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If you are a seafood fan you will know the exceptional quality of the mussels harvested in the clean waters to the landward side of Blakeney Point in North Norfolk. I have eaten mussels in many different parts of the country but have never found any that taste as good or are as plump as those from our local waters.
Unfortunately, this season a major problem has arisen and the mussels are not available. The fishermen have had to abandon the mussel beds that are too silted up to work.
The chairman of the Fisheries Local Action Group (FLAG), John Lee stated: “The problem is there is now so much sand been washed in there, it’s totally covered the beds.”
“We’ve worked with the Marine Management Organisation, the government body Cefas (Centre for Environment, Fisheries and Aquaculture Science), Natural England, all of whom we’ve tried to get to do surveys to find out where the silt is coming from. Unfortunately, like everybody else, they are a little bit strapped for money so not too much can be spent on it.”
Some of the stock has actually been washed away and it has been impossible to plant the seed mussels. One of the fishermen, Mr Randell, said that the problem started about three years ago when the sand deposits started to build up. The mussel beds cover an area of approximately 20 acres.
A spokesman for Natural England said: “We share local fishermen’s concern about the decline of mussels at Morston. At this stage we can’t be sure of the cause of the siltation which is contributing to the decline, but Natural England would be happy to play an active part, working with these other parties, to find a solution.”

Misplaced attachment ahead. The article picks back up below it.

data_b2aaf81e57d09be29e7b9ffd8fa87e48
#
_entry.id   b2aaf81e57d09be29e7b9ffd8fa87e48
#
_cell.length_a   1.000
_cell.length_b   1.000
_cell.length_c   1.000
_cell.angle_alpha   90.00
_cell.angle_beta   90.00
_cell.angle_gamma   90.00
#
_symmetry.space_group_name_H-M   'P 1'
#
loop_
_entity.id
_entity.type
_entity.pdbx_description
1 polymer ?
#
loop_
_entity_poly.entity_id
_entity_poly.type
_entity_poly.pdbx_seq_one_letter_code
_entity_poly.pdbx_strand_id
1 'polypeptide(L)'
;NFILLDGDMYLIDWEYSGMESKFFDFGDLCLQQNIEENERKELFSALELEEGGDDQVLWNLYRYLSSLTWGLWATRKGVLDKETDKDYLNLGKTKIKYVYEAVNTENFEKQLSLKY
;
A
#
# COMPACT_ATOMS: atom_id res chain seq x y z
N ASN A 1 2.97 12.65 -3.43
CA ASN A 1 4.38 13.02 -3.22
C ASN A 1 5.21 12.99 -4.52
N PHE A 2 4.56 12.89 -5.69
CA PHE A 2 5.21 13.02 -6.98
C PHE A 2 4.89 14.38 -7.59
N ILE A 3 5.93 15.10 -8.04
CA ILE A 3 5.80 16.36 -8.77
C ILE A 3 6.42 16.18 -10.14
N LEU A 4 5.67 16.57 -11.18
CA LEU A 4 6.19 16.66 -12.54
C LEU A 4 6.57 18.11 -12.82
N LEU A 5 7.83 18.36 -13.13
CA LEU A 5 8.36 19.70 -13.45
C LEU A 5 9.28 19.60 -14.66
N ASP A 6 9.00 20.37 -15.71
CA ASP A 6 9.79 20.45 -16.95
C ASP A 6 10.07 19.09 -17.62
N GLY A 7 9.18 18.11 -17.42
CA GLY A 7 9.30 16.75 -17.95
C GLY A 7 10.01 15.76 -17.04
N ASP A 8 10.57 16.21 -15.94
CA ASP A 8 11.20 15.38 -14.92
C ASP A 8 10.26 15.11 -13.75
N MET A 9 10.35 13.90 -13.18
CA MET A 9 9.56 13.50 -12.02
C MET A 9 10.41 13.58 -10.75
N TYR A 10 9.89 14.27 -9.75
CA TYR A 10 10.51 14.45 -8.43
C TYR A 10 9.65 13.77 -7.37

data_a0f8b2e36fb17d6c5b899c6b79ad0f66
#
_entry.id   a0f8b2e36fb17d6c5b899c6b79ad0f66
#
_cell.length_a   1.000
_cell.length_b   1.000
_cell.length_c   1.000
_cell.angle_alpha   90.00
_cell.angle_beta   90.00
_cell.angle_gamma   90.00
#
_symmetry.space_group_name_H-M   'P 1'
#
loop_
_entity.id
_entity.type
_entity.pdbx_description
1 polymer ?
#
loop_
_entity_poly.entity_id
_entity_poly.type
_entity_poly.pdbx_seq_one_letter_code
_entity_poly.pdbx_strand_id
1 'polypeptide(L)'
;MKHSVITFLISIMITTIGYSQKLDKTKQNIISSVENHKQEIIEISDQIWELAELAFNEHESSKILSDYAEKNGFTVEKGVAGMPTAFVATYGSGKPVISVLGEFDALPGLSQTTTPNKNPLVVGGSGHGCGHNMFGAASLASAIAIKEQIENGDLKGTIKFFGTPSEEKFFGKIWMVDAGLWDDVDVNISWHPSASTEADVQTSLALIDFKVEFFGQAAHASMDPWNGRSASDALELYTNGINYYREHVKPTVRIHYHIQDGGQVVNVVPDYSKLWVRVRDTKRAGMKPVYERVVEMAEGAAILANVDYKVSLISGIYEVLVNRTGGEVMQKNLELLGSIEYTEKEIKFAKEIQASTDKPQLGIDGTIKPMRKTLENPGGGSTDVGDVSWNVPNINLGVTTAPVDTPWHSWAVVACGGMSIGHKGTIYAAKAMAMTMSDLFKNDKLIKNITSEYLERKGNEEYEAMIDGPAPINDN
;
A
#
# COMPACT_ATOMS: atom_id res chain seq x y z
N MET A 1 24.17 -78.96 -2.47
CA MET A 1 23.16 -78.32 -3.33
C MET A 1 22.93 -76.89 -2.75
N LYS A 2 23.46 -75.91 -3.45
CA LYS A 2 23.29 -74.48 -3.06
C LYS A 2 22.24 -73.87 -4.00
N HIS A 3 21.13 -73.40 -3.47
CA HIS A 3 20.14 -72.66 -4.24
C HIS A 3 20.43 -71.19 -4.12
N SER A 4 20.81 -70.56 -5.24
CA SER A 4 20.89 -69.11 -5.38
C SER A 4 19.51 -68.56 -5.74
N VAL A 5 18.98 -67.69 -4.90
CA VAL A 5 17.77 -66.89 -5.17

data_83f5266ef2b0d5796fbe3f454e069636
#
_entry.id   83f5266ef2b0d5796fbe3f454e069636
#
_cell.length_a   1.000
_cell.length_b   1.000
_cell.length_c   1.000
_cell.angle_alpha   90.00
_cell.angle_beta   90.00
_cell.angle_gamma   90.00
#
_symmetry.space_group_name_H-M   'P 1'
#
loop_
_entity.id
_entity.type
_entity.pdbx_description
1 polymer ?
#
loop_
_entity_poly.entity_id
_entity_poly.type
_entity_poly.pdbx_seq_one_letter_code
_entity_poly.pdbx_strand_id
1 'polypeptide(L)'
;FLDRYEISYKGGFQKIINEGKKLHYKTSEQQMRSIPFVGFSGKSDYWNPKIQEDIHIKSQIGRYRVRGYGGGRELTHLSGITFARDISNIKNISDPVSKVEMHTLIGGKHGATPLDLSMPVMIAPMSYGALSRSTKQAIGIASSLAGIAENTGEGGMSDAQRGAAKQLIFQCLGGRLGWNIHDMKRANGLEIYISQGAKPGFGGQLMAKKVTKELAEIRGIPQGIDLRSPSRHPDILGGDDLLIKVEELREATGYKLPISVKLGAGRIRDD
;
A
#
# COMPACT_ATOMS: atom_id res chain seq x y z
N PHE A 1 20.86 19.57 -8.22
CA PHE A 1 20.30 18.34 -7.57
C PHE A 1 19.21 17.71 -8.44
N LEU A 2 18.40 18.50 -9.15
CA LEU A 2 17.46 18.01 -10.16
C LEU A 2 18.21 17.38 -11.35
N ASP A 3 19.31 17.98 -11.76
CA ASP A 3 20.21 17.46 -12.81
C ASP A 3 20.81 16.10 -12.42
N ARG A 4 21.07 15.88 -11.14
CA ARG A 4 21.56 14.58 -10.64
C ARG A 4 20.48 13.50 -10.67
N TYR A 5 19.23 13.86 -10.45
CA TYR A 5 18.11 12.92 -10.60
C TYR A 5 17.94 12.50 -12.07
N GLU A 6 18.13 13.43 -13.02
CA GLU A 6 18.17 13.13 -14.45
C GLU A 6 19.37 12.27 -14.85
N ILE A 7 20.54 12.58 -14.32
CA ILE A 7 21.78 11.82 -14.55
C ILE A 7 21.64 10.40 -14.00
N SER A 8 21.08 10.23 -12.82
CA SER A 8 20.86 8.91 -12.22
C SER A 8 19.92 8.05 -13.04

The chef at the Michelin Star restaurant at Morston Hall, Galton Blackiston commented: “It’s literally outside the gate, so to be deprived of them at this time of the year is a disaster.
This will also have a real impact on the local economy. The mussel fishermen will have to find other work and the income from the sale of tons of mussels to restaurants and fishmongers has been lost.
What could be the cause of the problem? That is yet to be established, however, some major work was carried out at the eastern end of Blakeney Pit a few years ago when the Glaven was re-routed. Could that have something to do with it? This is a sensitive system and if you do something in one place it can easily cause an unanticipated change nearby. Also, knowing the locals as I do, I expect some suspicious eyes will have already been cast in the direction of the Sheringham Shoal wind farm where the 88 135m high turbines on their 35km2 site slowly turn to produce electricity that we once used to cook our Morston mussels.
C’est la vie – unfortunately.
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